The imagination of Africa as homeland in The Arrivants by Edward K. Brathwaite and in The Castaway by Derek Walcott
Muchina, Gichuki George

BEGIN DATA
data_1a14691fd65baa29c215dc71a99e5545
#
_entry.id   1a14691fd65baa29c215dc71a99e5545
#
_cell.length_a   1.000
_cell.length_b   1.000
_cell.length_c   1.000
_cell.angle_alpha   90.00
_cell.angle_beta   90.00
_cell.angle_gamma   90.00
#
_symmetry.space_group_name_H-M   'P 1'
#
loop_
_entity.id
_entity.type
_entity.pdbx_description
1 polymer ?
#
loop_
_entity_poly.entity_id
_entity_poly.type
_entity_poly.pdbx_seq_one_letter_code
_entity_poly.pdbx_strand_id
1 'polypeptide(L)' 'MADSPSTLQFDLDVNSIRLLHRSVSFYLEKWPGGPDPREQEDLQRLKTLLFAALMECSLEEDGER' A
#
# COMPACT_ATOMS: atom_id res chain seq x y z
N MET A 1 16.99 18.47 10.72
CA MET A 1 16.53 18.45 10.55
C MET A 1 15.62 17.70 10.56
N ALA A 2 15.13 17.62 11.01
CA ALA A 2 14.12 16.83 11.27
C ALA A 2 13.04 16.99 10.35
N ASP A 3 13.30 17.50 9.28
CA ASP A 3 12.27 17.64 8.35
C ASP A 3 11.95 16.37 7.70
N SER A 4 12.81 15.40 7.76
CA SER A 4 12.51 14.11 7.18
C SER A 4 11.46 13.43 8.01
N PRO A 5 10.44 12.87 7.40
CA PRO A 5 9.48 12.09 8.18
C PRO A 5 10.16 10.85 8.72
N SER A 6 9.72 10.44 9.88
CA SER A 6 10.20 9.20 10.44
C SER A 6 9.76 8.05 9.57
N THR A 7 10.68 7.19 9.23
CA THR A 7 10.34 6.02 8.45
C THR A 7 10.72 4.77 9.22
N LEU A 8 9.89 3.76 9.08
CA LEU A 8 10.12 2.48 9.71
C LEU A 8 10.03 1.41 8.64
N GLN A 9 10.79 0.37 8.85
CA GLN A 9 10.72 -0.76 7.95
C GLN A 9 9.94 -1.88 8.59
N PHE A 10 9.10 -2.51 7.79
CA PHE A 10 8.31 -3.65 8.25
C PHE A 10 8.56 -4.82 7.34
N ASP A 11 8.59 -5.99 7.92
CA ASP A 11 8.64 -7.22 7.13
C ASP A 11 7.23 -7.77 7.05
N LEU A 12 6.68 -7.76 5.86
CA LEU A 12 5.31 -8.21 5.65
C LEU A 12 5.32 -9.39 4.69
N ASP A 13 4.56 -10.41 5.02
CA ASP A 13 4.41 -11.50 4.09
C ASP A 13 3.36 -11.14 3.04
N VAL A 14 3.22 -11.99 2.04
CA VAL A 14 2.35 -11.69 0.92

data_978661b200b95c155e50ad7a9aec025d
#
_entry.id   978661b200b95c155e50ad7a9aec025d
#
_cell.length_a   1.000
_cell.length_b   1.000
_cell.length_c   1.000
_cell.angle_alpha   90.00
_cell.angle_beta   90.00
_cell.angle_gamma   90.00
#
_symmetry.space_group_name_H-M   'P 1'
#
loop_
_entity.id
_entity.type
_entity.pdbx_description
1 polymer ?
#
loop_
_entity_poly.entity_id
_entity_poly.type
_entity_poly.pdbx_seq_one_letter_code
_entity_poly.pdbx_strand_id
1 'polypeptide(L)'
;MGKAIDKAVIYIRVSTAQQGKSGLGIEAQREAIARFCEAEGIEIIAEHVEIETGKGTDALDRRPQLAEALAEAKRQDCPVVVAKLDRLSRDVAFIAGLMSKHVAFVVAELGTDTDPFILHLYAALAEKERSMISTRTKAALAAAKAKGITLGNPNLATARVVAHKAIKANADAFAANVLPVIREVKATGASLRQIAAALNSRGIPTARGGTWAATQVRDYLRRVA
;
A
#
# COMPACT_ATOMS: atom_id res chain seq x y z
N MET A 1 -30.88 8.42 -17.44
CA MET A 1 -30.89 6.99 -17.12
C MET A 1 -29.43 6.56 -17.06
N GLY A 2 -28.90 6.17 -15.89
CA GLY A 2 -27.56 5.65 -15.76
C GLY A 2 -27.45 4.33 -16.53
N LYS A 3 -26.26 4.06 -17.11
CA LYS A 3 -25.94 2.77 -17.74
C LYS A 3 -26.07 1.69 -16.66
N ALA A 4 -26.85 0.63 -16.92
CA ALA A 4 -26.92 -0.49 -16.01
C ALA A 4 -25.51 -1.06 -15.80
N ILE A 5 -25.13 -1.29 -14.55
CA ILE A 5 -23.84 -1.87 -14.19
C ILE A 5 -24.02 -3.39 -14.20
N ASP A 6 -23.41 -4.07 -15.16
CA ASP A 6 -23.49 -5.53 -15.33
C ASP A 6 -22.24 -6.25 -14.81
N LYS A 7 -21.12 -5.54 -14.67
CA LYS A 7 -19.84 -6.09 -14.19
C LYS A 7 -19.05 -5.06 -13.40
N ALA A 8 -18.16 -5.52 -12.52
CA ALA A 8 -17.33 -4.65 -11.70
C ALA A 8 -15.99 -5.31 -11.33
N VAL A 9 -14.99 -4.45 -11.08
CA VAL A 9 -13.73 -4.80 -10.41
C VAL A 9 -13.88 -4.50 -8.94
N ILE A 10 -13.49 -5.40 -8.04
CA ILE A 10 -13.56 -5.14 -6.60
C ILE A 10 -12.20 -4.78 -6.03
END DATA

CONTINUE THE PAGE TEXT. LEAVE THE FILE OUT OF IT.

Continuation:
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This project is a comparative study that examines the imagination of Africa as homeland by two Caribbean poets, Edward Kamau Brathwaite and Derek Walcott. The study is based on two poetic discourses, these are, The Arrivants (1981) by Brathwaite and The Castaway (1972) by Walcott. The project argues that the key theme of Africa's culture constantly recurs through these poets' reference to African values and genius. One of the main aims of the study is to critically analyze the imagination of Africa as homeland by the two poets. Their creative imagination illuminates a utopian African state that is romanticized into a mystery. This imagination of Africa as homeland is a negritudinist point of view in an effort to regenerate the utopian African homeland where nature and human beings lived harmoniously before slavery. The portrayal of the dehumanizing nature of slavery is an attempt to reprove or challenge the myth of savagery associated with Africa culture. The study applies two theoretical models in analyzing the imagination of Africa as homeland by the two poets. The postcolonial approach guides this study as the two poets struggle to come to terms with recreation and redefining the essence of the black colour in the Caribbean. Psychoanalysis enables us to venture into the two poets' consciousness and mind. This study intends to reveal how the work of art can aid in giving a clearer understanding of the Caribbean reality through the two poets' imagination of Africa as homeland.